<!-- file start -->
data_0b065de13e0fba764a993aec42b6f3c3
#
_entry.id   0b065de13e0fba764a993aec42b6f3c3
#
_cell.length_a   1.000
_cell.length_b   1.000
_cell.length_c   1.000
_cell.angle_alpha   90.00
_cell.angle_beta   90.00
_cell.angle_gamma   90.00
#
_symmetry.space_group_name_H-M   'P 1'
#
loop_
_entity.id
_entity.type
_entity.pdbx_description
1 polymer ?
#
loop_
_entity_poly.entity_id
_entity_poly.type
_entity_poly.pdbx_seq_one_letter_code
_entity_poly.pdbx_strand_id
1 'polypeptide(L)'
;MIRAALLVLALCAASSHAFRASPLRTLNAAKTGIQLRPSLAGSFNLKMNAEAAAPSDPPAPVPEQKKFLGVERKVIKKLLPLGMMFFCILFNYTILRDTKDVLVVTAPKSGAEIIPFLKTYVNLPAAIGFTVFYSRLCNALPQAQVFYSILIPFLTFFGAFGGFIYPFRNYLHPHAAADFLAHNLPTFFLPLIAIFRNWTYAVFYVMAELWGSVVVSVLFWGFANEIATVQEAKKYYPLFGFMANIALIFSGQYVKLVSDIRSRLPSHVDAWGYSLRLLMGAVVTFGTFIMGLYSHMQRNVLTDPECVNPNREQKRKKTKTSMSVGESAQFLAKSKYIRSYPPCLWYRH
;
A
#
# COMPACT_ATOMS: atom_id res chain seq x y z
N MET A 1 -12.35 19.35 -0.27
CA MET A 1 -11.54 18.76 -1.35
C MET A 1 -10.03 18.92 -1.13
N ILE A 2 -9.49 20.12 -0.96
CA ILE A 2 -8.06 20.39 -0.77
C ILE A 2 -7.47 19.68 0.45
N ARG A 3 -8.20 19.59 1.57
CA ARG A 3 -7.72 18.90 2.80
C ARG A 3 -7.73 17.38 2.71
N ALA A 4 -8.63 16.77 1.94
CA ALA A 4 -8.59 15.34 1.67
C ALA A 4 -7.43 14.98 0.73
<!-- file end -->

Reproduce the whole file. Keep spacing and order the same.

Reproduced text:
data_0b065de13e0fba764a993aec42b6f3c3
#
_entry.id   0b065de13e0fba764a993aec42b6f3c3
#
_cell.length_a   1.000
_cell.length_b   1.000
_cell.length_c   1.000
_cell.angle_alpha   90.00
_cell.angle_beta   90.00
_cell.angle_gamma   90.00
#
_symmetry.space_group_name_H-M   'P 1'
#
loop_
_entity.id
_entity.type
_entity.pdbx_description
1 polymer ?
#
loop_
_entity_poly.entity_id
_entity_poly.type
_entity_poly.pdbx_seq_one_letter_code
_entity_poly.pdbx_strand_id
1 'polypeptide(L)'
;MIRAALLVLALCAASSHAFRASPLRTLNAAKTGIQLRPSLAGSFNLKMNAEAAAPSDPPAPVPEQKKFLGVERKVIKKLLPLGMMFFCILFNYTILRDTKDVLVVTAPKSGAEIIPFLKTYVNLPAAIGFTVFYSRLCNALPQAQVFYSILIPFLTFFGAFGGFIYPFRNYLHPHAAADFLAHNLPTFFLPLIAIFRNWTYAVFYVMAELWGSVVVSVLFWGFANEIATVQEAKKYYPLFGFMANIALIFSGQYVKLVSDIRSRLPSHVDAWGYSLRLLMGAVVTFGTFIMGLYSHMQRNVLTDPECVNPNREQKRKKTKTSMSVGESAQFLAKSKYIRSYPPCLWYRH
;
A
#
# COMPACT_ATOMS: atom_id res chain seq x y z
N MET A 1 -12.35 19.35 -0.27
CA MET A 1 -11.54 18.76 -1.35
C MET A 1 -10.03 18.92 -1.13
N ILE A 2 -9.49 20.12 -0.96
CA ILE A 2 -8.06 20.39 -0.77
C ILE A 2 -7.47 19.68 0.45
N ARG A 3 -8.20 19.59 1.57
CA ARG A 3 -7.72 18.90 2.80
C ARG A 3 -7.73 17.38 2.71
N ALA A 4 -8.63 16.77 1.94
CA ALA A 4 -8.59 15.34 1.67
C ALA A 4 -7.43 14.98 0.73